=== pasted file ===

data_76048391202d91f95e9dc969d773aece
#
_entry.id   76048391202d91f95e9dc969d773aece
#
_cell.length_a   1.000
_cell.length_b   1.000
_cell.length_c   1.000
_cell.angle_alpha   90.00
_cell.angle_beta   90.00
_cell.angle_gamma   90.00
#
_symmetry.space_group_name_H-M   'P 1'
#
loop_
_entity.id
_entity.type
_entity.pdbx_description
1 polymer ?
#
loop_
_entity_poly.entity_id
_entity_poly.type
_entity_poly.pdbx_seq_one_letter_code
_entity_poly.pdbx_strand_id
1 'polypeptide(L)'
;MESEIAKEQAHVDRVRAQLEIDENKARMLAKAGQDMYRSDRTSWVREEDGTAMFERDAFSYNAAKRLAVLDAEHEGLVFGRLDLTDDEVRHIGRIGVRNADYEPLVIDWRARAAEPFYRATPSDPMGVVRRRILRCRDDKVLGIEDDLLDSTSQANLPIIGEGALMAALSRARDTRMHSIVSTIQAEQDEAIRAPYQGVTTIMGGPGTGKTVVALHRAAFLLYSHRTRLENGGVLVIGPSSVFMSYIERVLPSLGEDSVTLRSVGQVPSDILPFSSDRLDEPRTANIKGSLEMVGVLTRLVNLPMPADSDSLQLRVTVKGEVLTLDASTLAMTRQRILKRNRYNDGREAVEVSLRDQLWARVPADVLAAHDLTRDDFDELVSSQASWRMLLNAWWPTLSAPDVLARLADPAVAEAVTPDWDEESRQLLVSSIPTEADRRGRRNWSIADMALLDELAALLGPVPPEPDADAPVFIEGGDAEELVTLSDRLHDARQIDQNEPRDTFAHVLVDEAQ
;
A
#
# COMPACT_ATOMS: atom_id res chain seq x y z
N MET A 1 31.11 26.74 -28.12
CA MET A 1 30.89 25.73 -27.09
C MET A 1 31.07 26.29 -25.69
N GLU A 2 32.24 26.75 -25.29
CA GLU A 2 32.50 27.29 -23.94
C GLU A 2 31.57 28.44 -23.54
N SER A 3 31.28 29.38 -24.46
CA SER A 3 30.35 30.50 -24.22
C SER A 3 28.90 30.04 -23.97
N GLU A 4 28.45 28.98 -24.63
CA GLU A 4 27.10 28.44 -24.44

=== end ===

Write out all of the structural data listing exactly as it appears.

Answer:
data_76048391202d91f95e9dc969d773aece
#
_entry.id   76048391202d91f95e9dc969d773aece
#
_cell.length_a   1.000
_cell.length_b   1.000
_cell.length_c   1.000
_cell.angle_alpha   90.00
_cell.angle_beta   90.00
_cell.angle_gamma   90.00
#
_symmetry.space_group_name_H-M   'P 1'
#
loop_
_entity.id
_entity.type
_entity.pdbx_description
1 polymer ?
#
loop_
_entity_poly.entity_id
_entity_poly.type
_entity_poly.pdbx_seq_one_letter_code
_entity_poly.pdbx_strand_id
1 'polypeptide(L)'
;MESEIAKEQAHVDRVRAQLEIDENKARMLAKAGQDMYRSDRTSWVREEDGTAMFERDAFSYNAAKRLAVLDAEHEGLVFGRLDLTDDEVRHIGRIGVRNADYEPLVIDWRARAAEPFYRATPSDPMGVVRRRILRCRDDKVLGIEDDLLDSTSQANLPIIGEGALMAALSRARDTRMHSIVSTIQAEQDEAIRAPYQGVTTIMGGPGTGKTVVALHRAAFLLYSHRTRLENGGVLVIGPSSVFMSYIERVLPSLGEDSVTLRSVGQVPSDILPFSSDRLDEPRTANIKGSLEMVGVLTRLVNLPMPADSDSLQLRVTVKGEVLTLDASTLAMTRQRILKRNRYNDGREAVEVSLRDQLWARVPADVLAAHDLTRDDFDELVSSQASWRMLLNAWWPTLSAPDVLARLADPAVAEAVTPDWDEESRQLLVSSIPTEADRRGRRNWSIADMALLDELAALLGPVPPEPDADAPVFIEGGDAEELVTLSDRLHDARQIDQNEPRDTFAHVLVDEAQ
;
A
#
# COMPACT_ATOMS: atom_id res chain seq x y z
N MET A 1 31.11 26.74 -28.12
CA MET A 1 30.89 25.73 -27.09
C MET A 1 31.07 26.29 -25.69
N GLU A 2 32.24 26.75 -25.29
CA GLU A 2 32.50 27.29 -23.94
C GLU A 2 31.57 28.44 -23.54
N SER A 3 31.28 29.38 -24.46
CA SER A 3 30.35 30.50 -24.22
C SER A 3 28.90 30.04 -23.97
N GLU A 4 28.45 28.98 -24.63
CA GLU A 4 27.10 28.44 -24.44